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Translating Contraception into Practice in the Era of HIV/AIDS


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Presented on 11/9/2010 by Deputy Director of MEASURE Evaluation, Jason Smith, at the APHA Conference in Denver, Co.

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Translating Contraception into Practice in the Era of HIV/AIDS

  1. 1. Translating Contraception into Practice in the Era of HIV/AIDS Jason B. Smith University of North Carolina at Chapel Hill and Rose Wilcher Family Health International
  2. 2. Presenter Disclosures <ul><li>Jason B. Smith </li></ul><ul><li>I have no conflicts of interest to disclose </li></ul>
  3. 3. Family Planning & Social Justice <ul><li>UN International Conference on Human Rights, Tehran, 1968 </li></ul><ul><li>World Population Conference, Bucharest, 1974 </li></ul><ul><li>Convention on the Elimination of All Forms of Discrimination Against Women, New York, 1979 </li></ul><ul><li>International Conference on Population, Mexico City, 1984 </li></ul><ul><li>International Conference on Population and Development, Cairo, 1994 </li></ul>
  4. 4. Family Planning and the Public Health Imperative
  5. 5. Use of Modern Contraception Worldwide Percent of Married Women 15 to 49 Using Modern Methods Note: More developed regions include Australia, New Zealand, Europe, North America, and Japan. Less developed regions include Africa, Asia (excluding Japan), and Latin America and the Caribbean; the UN designates 49 countries within these regions as least developed. Source: Population Reference Bureau, 2009 World Population Data Sheet . From Population Reference Bureau Graphics Bank 2010
  6. 6. Best Practices in Family Planning <ul><li>WHO Medical Eligibility Criteria and Selected Practice Recommendations </li></ul><ul><li>Cochrane Collaboration Systematic Reviews </li></ul><ul><li>Implementing Best Practices Consortium </li></ul><ul><li>Various Best Practice Compendia (e.g., Advance Africa) </li></ul><ul><li>Kampala Family Planning Conference recommendations (2009) </li></ul>
  7. 7. Taking FP to Scale Now: <ul><li>Improve contraceptive security </li></ul><ul><li>Provide a wider range of methods </li></ul><ul><li>Emphasize long acting methods </li></ul><ul><li>Screen women attending primary care services for family planning need </li></ul><ul><li>Provide counseling and methods immediately post-partum and post-abortion at the service delivery site </li></ul><ul><li>Strengthen communications, outreach and services in the community </li></ul>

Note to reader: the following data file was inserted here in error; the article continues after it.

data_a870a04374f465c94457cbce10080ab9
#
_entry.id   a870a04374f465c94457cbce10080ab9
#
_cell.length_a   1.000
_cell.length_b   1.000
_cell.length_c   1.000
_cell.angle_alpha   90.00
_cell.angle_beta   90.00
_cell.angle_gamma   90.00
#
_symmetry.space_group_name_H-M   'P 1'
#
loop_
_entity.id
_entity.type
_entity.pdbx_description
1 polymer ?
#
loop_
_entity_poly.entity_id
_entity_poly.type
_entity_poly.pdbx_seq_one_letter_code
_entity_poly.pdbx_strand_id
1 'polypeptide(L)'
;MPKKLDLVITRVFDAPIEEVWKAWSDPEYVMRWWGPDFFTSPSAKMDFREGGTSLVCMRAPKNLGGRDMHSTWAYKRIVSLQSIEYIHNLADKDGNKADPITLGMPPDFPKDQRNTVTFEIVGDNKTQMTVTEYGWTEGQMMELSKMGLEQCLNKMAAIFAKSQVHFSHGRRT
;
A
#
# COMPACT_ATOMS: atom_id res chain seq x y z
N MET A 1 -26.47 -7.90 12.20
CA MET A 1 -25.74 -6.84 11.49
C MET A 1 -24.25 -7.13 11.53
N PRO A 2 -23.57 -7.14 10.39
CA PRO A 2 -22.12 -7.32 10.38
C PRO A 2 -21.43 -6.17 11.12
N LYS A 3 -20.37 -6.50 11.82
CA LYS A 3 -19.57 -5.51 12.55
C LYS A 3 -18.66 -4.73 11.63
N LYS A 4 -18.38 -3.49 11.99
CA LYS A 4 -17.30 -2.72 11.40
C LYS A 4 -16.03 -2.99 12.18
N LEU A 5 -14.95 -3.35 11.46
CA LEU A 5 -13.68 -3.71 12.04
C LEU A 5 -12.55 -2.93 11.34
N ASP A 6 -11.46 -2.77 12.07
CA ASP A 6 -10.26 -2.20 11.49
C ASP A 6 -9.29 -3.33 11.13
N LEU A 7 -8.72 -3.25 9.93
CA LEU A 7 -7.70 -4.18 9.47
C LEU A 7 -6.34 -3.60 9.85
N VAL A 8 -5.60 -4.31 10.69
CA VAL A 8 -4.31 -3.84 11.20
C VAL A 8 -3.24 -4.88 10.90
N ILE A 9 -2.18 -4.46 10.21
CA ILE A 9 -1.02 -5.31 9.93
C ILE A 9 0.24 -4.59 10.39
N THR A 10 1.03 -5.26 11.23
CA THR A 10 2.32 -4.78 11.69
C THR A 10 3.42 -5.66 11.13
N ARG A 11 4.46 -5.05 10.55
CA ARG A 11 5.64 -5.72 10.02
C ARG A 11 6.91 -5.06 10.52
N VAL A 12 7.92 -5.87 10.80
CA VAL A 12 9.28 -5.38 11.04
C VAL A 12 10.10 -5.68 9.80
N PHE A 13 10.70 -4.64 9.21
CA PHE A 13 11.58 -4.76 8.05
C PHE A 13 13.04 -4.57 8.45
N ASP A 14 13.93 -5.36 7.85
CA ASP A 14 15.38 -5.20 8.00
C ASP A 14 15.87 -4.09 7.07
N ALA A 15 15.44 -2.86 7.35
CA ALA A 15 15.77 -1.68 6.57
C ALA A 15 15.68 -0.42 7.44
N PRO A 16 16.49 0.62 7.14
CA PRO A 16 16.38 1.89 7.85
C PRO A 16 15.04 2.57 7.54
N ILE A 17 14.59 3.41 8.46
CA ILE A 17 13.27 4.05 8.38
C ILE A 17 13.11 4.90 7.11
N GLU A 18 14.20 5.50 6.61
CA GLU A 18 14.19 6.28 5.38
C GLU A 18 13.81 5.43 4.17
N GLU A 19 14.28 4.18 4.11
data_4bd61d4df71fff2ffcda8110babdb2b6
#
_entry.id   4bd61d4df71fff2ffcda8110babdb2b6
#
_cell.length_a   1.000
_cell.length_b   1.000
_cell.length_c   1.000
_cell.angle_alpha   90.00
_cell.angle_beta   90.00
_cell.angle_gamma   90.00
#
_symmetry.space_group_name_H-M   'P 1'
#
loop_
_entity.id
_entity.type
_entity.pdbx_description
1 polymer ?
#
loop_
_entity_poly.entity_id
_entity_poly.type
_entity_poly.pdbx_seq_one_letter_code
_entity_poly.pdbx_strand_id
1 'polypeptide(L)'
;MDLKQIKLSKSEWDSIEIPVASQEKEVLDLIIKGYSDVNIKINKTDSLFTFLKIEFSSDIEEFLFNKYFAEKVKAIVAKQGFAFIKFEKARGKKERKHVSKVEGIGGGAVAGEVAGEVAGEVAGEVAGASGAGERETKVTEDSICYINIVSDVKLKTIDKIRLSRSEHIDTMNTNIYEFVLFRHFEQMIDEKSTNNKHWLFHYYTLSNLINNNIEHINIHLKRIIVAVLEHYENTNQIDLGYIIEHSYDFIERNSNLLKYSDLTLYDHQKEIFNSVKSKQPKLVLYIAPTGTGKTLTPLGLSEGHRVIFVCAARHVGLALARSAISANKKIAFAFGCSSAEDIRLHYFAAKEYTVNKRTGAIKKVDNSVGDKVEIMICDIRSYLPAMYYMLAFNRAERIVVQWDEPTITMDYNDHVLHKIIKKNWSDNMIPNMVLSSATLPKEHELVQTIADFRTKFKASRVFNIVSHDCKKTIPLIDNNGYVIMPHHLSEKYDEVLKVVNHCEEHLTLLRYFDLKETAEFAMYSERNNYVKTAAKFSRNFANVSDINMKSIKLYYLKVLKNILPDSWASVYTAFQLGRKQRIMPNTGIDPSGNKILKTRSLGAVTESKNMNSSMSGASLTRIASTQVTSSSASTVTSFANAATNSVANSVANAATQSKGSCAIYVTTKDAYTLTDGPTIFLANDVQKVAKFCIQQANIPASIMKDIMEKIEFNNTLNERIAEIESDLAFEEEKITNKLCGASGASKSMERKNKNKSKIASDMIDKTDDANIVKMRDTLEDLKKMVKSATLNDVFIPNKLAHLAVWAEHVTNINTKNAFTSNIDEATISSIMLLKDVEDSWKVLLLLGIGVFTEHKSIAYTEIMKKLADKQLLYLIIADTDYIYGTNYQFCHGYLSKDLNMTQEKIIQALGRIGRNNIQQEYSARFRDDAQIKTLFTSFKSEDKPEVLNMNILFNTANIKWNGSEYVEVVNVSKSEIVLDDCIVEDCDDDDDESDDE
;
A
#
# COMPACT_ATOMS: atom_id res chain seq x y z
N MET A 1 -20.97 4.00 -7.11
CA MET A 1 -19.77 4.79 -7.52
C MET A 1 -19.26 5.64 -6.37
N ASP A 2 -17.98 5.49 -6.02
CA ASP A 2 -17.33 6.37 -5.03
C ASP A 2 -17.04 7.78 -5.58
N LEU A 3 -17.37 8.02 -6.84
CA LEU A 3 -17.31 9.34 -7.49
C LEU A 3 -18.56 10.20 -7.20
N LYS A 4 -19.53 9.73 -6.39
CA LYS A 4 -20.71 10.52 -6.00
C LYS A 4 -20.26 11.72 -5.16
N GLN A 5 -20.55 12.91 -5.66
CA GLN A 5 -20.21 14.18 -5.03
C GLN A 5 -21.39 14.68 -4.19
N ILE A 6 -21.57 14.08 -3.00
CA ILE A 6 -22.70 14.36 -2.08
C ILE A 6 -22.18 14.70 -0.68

8. 8. Integrating Family Planning and HIV Services
  9. 10. Integrating FP and HIV Services <ul><li>Prevent unintended pregnancies in HIV+ women. </li></ul><ul><ul><li>Reduce spread of HIV through vertical transmission </li></ul></ul><ul><ul><li>Reduce number of orphaned children </li></ul></ul><ul><ul><li>Protect the reproductive rights of HIV+ women </li></ul></ul><ul><li>How? </li></ul><ul><ul><li>Increasing use of both services </li></ul></ul><ul><ul><li>Joint programs can more completely and efficiently meet the public’s needs </li></ul></ul>HIV services Family planning
  10. 11. Integrating FP and HIV Services <ul><li>How to integrate? </li></ul>    Generalized Concentrated
  11. 12. <ul><li>How? </li></ul><ul><li>Train and equip FP workers to perform HIV testing & counseling </li></ul><ul><li>If possible, provide HIV treatment services (ART, PMTCT) </li></ul><ul><li>Provide commodities </li></ul><ul><li>Structural improvements (supervision, M&E, referral) </li></ul><ul><li>Benefits </li></ul><ul><li>Provides opportunities for HIV testing with sexually active women and men </li></ul><ul><li>May increase use of HIV treatment </li></ul><ul><li>Can attract HIV+ clients who would not otherwise seek out FP services </li></ul>HIV services Family planning sites
  12. 13. <ul><li>How? </li></ul><ul><li>Train HIV service providers to counsel & refer on FP methods </li></ul><ul><li>Provide commodities </li></ul><ul><li>Structural Improvements (supervision, M&E, referral) </li></ul><ul><li>Benefits </li></ul><ul><li>Prevent unplanned pregnancies in HIV+ women </li></ul><ul><li>Opportunities to provide men with FP services/information </li></ul><ul><li>Repeat visits = opportunity for resupply and reinforcement </li></ul><ul><li>Less stigma than at FP centers </li></ul>Family planning services HIV service sites
  13. 15. Source:FHI
  14. 16. Infant feeding and HIV: WHO Guidelines Is replacement feeding safe and supported? Is ARV treatment available? Yes No Yes Depends on national guidelines and local conditions Exclusive replacement feeding No Exclusive breastfeeding for 6 months, followed by 6 months of mixed feeding Exclusive breastfeeding for 6 months, followed by 6 months of mixed feeding
  15. 17. Breastfeeding & Family Planning <ul><li>Lactational Amenorrhea Method (LAM) </li></ul><ul><li>Safe methods for breastfeeding women </li></ul><ul><ul><li>Hormonal: Progesterone ONLY </li></ul></ul><ul><ul><li>Non-hormonal </li></ul></ul>
  16. 18. Conclusions Source:USAID
  17. 19. This presentation is based on work done by MEASURE Evaluation and Family Health International with support from the U.S. Agency for International Development (USAID) and the World Health Organization (WHO). Views expressed in this presentation do not necessarily reflect the views of the United States government, USAID or WHO.